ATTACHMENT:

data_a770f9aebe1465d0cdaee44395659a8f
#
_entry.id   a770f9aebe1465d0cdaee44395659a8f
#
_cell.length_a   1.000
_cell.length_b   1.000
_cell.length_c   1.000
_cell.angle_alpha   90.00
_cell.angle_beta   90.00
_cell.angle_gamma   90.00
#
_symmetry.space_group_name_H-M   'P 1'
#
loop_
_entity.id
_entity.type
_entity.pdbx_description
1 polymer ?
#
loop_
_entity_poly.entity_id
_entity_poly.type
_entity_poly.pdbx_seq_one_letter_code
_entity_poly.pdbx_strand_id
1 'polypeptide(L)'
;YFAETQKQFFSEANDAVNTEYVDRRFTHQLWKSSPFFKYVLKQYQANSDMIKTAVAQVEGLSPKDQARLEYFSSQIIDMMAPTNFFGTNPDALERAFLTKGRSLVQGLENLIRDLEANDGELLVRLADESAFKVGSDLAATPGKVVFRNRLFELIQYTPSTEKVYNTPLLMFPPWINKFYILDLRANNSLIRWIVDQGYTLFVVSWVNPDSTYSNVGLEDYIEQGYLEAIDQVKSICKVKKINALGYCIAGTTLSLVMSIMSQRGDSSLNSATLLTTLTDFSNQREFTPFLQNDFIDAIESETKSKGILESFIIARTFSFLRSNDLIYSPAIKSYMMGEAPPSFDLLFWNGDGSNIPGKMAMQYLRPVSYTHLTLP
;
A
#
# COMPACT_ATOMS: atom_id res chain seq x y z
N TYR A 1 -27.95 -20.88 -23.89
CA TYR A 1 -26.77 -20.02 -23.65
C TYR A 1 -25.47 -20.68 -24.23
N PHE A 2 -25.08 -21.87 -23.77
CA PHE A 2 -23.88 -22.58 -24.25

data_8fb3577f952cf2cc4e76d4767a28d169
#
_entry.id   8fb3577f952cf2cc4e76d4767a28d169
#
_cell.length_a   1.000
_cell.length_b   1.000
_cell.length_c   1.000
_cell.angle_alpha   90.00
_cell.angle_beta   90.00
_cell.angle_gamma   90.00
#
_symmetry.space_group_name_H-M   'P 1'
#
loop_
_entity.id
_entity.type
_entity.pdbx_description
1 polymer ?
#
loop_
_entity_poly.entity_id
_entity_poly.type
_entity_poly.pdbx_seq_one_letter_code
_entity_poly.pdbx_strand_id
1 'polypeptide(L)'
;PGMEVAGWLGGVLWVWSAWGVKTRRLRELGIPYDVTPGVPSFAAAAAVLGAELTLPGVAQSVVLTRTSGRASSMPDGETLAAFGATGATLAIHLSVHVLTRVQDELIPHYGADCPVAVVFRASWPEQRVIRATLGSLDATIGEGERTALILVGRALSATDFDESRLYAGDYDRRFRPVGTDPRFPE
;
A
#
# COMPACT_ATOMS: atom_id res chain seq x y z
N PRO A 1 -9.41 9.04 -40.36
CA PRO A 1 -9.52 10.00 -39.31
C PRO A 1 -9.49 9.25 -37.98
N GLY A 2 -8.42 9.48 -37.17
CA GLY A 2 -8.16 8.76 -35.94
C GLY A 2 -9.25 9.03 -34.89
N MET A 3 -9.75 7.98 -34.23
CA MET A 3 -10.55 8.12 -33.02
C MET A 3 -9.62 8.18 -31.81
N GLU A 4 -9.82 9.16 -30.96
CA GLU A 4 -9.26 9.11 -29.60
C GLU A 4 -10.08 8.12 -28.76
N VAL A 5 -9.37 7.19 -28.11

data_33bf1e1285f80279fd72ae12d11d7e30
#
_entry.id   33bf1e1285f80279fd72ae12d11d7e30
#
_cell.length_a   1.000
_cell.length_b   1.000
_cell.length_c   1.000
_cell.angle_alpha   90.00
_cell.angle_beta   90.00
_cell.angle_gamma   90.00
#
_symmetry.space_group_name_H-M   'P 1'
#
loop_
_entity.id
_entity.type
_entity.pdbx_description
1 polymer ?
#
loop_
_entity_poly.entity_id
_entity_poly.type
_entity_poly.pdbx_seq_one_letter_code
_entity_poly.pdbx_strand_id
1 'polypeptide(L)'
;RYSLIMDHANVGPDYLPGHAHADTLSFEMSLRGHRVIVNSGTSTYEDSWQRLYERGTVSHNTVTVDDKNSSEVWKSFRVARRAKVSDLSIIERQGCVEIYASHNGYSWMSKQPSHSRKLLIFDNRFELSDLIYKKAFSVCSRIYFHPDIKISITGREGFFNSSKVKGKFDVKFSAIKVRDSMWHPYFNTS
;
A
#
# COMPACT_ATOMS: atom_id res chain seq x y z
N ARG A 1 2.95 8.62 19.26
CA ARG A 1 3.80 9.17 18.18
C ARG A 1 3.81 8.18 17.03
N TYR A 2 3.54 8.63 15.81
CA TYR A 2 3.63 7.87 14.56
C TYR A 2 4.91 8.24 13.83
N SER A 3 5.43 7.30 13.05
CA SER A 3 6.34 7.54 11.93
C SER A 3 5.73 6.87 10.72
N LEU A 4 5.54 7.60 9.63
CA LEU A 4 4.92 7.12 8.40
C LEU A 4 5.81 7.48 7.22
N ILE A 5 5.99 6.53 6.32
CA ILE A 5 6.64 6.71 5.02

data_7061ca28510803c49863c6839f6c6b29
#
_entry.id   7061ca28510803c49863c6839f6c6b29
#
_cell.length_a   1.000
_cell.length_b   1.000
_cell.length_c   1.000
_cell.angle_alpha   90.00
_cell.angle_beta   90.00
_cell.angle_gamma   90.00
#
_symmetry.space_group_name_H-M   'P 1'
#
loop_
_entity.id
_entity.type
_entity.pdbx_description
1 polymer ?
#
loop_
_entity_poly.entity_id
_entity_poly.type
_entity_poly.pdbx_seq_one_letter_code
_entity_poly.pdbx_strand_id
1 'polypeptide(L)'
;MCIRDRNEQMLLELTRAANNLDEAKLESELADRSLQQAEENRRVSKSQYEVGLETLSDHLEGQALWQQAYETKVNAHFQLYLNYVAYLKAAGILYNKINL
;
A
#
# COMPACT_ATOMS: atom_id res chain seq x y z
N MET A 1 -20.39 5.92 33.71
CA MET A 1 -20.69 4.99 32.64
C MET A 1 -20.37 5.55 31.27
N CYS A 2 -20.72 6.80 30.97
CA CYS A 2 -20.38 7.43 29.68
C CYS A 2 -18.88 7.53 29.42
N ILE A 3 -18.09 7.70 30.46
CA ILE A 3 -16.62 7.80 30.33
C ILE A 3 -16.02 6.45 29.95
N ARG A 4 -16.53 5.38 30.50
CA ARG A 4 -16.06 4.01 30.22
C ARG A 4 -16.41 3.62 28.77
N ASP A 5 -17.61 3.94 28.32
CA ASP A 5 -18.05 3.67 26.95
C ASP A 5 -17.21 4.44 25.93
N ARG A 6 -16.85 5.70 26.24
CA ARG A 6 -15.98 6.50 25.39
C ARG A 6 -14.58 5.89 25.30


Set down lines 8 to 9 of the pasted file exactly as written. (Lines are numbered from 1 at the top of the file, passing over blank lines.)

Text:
_cell.angle_alpha   90.00
_cell.angle_beta   90.00